these developments, Sy Chim still caused the issuance of a Notice the Interim Rules of Procedure Covering Intra Corporate
of Stockholders meeting dated 11 June 2003 in his capacity as the Controversies under RA No. 8799 (Interim Rules), it not being
alleged corporate president. included in the exclusive enumeration of allowed pleadings under
 The corporation, through Romer S. Tan, filed its Amended Section 2, Rule 2 thereof.
Complaint for Accounting and Damages against the Spouses Sy
before the RTC Manila, praying for a complete and true accounting Issue: Whether or not third party complaint is authorized under Interim
of all the amounts paid to, received and earned by the company Rules
since 1993 and for the restitution of the said amount. The
Ruling: The allowance of third party complaint is warranted. liability of the third-party defendant to the plaintiff; or (c) the liability of the
third-party defendant to both the plaintiff and the defendant.
A statute, as in the rules in this case, must be read according to its spirit and On the other hand, in the third-party complaint, the Spouses Sy claim that it
intent. is Sy Tiong Shiou and Juanita Tan who had full and complete control of the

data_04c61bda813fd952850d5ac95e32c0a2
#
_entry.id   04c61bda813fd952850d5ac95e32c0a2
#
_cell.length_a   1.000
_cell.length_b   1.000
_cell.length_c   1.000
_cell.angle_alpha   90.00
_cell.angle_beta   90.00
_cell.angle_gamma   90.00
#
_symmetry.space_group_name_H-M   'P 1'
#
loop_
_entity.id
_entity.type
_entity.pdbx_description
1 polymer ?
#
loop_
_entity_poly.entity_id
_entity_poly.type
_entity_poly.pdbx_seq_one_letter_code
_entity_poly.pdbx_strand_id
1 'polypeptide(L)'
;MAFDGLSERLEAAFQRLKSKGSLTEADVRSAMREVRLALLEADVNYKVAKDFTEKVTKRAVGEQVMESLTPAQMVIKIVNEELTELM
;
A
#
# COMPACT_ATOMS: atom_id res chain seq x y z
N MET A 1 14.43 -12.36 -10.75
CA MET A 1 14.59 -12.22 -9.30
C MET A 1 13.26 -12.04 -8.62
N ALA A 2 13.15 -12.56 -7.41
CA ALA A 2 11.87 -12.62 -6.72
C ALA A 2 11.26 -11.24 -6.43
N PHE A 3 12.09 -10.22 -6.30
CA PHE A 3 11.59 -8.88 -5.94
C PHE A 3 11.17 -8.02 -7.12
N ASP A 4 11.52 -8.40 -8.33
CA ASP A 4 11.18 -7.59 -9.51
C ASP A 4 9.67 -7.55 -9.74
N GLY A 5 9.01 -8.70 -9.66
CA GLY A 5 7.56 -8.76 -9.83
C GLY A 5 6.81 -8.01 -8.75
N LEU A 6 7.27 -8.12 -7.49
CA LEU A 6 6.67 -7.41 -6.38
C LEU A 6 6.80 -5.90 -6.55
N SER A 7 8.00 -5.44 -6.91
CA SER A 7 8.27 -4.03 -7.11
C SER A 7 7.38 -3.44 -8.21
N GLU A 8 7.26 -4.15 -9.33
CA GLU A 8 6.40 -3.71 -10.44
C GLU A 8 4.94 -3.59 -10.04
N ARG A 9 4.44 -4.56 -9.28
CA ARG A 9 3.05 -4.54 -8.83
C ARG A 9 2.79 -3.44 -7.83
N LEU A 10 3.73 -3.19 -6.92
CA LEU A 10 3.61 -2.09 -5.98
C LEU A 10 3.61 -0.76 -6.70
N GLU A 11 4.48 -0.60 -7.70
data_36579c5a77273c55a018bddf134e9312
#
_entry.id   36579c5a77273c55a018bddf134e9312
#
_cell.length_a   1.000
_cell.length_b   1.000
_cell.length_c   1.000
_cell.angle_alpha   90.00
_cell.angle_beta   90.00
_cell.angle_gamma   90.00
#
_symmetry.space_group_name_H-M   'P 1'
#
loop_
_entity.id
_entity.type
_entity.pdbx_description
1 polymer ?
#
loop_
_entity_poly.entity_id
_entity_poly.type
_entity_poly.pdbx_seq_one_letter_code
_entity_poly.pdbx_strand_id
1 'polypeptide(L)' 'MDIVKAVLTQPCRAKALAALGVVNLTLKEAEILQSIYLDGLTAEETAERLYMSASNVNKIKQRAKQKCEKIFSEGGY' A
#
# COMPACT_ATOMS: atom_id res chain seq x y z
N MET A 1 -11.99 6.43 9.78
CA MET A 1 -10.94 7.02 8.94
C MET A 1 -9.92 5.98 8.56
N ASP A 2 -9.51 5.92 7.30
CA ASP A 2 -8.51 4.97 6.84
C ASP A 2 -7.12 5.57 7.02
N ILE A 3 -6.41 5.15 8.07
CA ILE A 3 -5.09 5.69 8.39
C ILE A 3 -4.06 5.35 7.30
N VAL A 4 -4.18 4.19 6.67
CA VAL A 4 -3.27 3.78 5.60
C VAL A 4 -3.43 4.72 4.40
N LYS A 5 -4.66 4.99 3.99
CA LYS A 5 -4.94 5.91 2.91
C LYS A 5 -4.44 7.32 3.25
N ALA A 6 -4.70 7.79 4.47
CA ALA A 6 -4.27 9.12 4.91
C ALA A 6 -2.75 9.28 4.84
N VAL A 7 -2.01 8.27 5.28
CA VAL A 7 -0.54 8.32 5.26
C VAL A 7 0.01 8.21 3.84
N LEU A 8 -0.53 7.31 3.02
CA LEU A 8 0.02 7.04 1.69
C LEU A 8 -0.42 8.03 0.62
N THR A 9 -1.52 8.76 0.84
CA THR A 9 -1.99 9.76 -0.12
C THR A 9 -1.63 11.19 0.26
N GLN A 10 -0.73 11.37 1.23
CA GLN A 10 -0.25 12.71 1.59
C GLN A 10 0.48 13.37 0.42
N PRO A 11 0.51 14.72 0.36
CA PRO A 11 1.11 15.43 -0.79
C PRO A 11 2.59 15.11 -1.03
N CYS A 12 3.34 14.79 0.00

day-to day operations and complete control and custody of the funds of the
This spirit and intent can be gleaned from Sec. 3, Rule 1 of the Interim Rules, corporation, and hence they are the ones liable for any shortfall or
which reads: unaccounted difference of the corporation's cash account. Thus, Sy Tiong
Sec. 3. Construction. These Rules shall be liberally construed in order to Shiou and Juanita Tan should render a full, complete and true accounting of
promote their objective of securing a just, summary, speedy and all the amounts, proceeds, funds paid to, received and earned by the
inexpensive determination of every action or proceeding. corporation since 1993, including the amount attributed to the Spouses Sy
Now, a third-party complaint is a claim that a defending party may, with in the complaint for accounting and damages. In their prayer, the Spouses
leave of court, file against a person not a party to the action, called the third- Sy moved that Sy Tiong Shiou and Juanita Tan be declared as directly and
party defendant, for contribution, indemnity, subrogation or any other solely liable in respect of the corporation's claim for accounting and